Rosé rules. There are no ifs, ands, or buts about it.
Rosé wines are some of the most undervalued wines in the world. There are no particular reasons for this other than perhaps ignorance and misunderstanding them.
In Asia, rosé wines are considered bad because “they are made from the bad red and white wines mixed together,” therefore it is a quality issue for Asians. In some Western countries, they’re considered a women’s drink, so men will not drink it in order to not offend their masculinity.
Even some critics claim that rosé wines lack complexity and depth. Do they? The critics maybe, the wines definitely not.
Let’s start at the beginning: rosé wines are not made with leftover wines that no one wants, nor do they use low-quality wines to make them.
Regardless of the different methods used to make rosé, bear in mind that it is more costly than making white wine. The color of rosé wines, similar to the color in red wines, comes from the grapes’ skins; in case you didn’t know the juice of the grapes, whether they’re white or red, is white. Women may like rosé wines, and so do I, and so will most people who know about wine.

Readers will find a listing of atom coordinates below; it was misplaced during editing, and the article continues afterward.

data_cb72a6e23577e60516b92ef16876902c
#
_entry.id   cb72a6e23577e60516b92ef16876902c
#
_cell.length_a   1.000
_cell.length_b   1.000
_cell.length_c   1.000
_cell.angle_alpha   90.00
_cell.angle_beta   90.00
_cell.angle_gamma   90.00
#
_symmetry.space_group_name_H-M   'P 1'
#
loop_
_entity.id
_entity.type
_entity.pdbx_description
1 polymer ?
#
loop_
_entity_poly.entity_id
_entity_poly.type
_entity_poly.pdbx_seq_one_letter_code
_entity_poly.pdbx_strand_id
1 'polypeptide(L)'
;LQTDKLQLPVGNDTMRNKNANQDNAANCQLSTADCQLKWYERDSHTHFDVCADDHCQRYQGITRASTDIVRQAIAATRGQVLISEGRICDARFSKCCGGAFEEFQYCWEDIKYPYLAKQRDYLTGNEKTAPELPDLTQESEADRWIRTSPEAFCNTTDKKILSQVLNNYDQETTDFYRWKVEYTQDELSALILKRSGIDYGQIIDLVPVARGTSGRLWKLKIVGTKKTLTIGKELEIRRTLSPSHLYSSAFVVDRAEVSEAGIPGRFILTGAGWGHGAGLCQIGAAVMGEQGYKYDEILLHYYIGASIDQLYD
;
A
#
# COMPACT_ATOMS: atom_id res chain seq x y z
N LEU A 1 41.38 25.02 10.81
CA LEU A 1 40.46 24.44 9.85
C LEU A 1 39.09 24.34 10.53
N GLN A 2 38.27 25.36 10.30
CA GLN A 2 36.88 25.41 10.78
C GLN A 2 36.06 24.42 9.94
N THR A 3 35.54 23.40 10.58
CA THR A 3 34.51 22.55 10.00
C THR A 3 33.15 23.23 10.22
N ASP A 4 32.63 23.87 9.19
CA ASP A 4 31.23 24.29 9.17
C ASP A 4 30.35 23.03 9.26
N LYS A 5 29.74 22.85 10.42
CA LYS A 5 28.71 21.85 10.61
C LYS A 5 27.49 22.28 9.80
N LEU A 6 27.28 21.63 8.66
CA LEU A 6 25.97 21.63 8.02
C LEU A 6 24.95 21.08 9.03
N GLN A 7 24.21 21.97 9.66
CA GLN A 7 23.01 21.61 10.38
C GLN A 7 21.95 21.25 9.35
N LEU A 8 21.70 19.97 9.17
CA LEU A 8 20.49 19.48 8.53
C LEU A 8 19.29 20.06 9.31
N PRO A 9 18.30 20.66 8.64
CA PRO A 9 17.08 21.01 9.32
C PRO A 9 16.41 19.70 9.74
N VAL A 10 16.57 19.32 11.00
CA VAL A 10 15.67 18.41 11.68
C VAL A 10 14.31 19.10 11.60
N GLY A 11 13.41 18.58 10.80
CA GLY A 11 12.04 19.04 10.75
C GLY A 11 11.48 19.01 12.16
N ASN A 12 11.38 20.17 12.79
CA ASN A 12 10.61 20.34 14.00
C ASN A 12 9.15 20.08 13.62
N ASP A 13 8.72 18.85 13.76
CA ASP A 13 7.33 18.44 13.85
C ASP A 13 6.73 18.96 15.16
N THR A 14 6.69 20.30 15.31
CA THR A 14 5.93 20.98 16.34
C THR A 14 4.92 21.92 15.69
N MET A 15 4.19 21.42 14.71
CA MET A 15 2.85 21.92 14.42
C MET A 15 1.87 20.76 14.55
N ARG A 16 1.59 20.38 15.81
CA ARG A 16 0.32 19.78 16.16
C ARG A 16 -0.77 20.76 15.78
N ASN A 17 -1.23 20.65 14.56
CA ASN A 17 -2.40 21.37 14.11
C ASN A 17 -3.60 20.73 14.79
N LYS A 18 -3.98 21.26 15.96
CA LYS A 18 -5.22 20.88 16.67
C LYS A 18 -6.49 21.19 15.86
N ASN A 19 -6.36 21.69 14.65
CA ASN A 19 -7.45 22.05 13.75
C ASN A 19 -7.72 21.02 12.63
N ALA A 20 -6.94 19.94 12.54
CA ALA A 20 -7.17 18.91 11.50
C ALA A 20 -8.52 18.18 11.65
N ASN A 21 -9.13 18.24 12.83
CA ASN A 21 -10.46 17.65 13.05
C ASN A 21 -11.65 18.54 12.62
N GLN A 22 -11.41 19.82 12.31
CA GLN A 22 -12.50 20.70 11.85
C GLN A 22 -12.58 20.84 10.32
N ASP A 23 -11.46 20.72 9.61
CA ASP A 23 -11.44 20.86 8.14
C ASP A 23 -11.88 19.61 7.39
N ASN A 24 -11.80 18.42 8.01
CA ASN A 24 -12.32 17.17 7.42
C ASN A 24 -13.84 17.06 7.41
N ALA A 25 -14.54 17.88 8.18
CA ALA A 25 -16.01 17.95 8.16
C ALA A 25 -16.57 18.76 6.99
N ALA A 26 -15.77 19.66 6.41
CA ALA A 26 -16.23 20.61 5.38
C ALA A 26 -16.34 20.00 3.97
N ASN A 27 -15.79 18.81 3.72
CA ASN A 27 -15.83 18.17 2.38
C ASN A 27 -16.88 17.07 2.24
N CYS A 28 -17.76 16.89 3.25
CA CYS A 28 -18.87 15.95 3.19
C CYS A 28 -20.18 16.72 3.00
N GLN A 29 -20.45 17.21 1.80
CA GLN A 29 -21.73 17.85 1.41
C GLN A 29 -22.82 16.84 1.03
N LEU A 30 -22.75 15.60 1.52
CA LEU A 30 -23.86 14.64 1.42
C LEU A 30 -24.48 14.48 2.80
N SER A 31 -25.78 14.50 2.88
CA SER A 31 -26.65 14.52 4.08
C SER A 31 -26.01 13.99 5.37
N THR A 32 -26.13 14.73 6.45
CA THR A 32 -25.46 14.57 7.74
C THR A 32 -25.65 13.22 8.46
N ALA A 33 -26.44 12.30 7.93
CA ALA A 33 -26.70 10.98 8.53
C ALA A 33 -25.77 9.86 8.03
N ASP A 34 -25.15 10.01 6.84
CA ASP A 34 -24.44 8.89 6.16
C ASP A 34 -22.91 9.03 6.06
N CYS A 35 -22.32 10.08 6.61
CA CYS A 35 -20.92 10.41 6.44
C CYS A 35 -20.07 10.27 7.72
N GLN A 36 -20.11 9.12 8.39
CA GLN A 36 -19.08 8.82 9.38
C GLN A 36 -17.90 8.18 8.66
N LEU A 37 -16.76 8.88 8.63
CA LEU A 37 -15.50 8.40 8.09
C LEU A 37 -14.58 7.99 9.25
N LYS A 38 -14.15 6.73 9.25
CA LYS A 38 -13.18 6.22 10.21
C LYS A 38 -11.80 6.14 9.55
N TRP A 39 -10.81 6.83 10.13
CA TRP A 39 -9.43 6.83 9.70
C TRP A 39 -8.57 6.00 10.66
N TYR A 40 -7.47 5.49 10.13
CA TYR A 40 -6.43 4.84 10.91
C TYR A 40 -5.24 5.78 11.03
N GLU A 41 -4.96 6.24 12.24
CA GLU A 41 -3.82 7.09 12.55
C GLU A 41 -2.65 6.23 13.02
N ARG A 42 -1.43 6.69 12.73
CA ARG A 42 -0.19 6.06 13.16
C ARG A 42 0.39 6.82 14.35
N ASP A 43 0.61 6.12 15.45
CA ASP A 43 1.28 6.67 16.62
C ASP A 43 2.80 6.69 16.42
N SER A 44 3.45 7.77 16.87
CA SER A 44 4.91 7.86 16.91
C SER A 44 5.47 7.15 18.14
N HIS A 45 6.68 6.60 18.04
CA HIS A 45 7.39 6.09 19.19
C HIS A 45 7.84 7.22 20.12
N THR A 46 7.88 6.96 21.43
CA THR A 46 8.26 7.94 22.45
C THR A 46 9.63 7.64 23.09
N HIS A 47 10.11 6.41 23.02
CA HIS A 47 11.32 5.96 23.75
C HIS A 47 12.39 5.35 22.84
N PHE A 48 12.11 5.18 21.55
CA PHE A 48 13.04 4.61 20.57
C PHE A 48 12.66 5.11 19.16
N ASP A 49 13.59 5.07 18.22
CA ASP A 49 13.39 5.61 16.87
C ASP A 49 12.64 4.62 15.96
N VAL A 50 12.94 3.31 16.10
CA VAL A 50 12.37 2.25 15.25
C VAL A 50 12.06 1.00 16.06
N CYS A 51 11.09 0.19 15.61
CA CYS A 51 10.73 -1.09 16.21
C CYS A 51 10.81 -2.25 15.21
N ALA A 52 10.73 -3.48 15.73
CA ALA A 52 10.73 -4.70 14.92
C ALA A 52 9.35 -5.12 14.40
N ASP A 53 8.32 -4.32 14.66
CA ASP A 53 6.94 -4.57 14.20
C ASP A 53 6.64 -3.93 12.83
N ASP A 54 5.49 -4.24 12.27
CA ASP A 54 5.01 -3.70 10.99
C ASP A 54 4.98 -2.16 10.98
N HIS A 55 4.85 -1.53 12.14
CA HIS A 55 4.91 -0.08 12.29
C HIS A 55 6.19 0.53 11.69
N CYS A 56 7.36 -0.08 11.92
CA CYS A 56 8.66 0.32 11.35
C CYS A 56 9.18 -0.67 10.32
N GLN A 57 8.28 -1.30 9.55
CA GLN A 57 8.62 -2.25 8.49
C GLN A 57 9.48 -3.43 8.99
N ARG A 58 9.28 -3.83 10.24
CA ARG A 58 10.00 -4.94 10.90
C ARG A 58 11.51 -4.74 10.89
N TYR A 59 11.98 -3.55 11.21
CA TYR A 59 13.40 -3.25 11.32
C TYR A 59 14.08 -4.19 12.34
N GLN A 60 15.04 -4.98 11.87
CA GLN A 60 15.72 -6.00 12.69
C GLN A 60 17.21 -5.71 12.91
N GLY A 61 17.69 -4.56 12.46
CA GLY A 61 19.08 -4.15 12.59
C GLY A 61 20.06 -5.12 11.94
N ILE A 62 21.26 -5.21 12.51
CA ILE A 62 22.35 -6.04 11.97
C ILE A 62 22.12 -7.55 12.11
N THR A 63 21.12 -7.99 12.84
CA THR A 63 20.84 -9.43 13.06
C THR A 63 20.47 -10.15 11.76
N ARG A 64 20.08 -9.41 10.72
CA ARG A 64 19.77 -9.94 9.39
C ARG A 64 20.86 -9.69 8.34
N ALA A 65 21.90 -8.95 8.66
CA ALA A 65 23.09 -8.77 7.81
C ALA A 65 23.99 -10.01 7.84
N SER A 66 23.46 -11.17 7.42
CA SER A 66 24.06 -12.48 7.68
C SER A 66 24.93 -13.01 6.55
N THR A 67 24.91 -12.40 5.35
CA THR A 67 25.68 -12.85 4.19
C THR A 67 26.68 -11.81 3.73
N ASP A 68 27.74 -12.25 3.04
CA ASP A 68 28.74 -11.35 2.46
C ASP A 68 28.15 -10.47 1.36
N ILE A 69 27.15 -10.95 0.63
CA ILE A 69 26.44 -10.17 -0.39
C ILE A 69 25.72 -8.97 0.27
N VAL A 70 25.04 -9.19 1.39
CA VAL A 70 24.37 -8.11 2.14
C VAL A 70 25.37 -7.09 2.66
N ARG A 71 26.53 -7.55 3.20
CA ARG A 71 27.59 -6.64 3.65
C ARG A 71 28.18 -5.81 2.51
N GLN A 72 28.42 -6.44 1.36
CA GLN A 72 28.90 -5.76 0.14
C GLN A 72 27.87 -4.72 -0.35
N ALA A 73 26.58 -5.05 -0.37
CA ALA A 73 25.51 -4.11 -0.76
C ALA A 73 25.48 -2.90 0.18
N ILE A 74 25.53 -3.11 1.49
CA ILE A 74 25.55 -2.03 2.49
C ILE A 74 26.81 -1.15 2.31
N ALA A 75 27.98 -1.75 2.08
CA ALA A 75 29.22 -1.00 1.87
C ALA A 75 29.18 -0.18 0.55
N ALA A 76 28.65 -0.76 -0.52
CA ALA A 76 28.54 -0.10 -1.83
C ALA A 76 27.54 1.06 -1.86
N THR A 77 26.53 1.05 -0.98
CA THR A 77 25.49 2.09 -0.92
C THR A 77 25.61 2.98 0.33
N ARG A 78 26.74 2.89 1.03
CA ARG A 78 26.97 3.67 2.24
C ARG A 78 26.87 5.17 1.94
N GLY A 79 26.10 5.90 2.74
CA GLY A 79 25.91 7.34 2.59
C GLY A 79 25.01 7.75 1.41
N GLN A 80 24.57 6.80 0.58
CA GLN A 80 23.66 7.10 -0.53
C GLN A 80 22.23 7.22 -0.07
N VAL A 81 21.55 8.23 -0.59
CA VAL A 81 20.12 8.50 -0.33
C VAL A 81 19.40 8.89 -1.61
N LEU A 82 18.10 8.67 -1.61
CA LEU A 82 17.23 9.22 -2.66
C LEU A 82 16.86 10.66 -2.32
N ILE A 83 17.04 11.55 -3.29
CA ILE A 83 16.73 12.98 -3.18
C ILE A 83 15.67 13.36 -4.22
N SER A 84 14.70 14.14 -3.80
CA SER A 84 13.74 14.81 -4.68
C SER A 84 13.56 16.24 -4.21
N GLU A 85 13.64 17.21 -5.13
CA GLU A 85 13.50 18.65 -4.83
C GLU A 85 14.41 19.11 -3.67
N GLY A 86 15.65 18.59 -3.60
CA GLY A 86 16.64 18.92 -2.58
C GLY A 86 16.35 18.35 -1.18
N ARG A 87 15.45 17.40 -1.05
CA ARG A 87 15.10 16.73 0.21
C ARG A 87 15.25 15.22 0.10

You will not find the heavy flavors of long-aged reds, but will enjoy the freshness, the good acidity, the different layers and levels of complexity, as well as a good length. Although most rosé wines work perfectly on their own as an aperitif, rosé wines can be a great complement to many dishes, meat included. Depending on the grapes used to make the rosé, the vinification method and the wine style, you may have wines as light and delicate as a gris-blanc, which is almost as transparent as water; or you may go for a traditional Navarra rosé, which is almost as dark as red wine.
It is not common for rosé wines to be aged in oak, but it can happen in order to gain complexity, however, they tend to lose their freshness, which is one of the best attributes of rosé wines. As for grapes used to make them, there are many, but perhaps Grenache and Cinsault are the most common ones.
So, what makes a good rosé wine good? More or less the same that makes a good red wine: good grapes, good terroir, good winemaker and knowing how to keep it and serve it.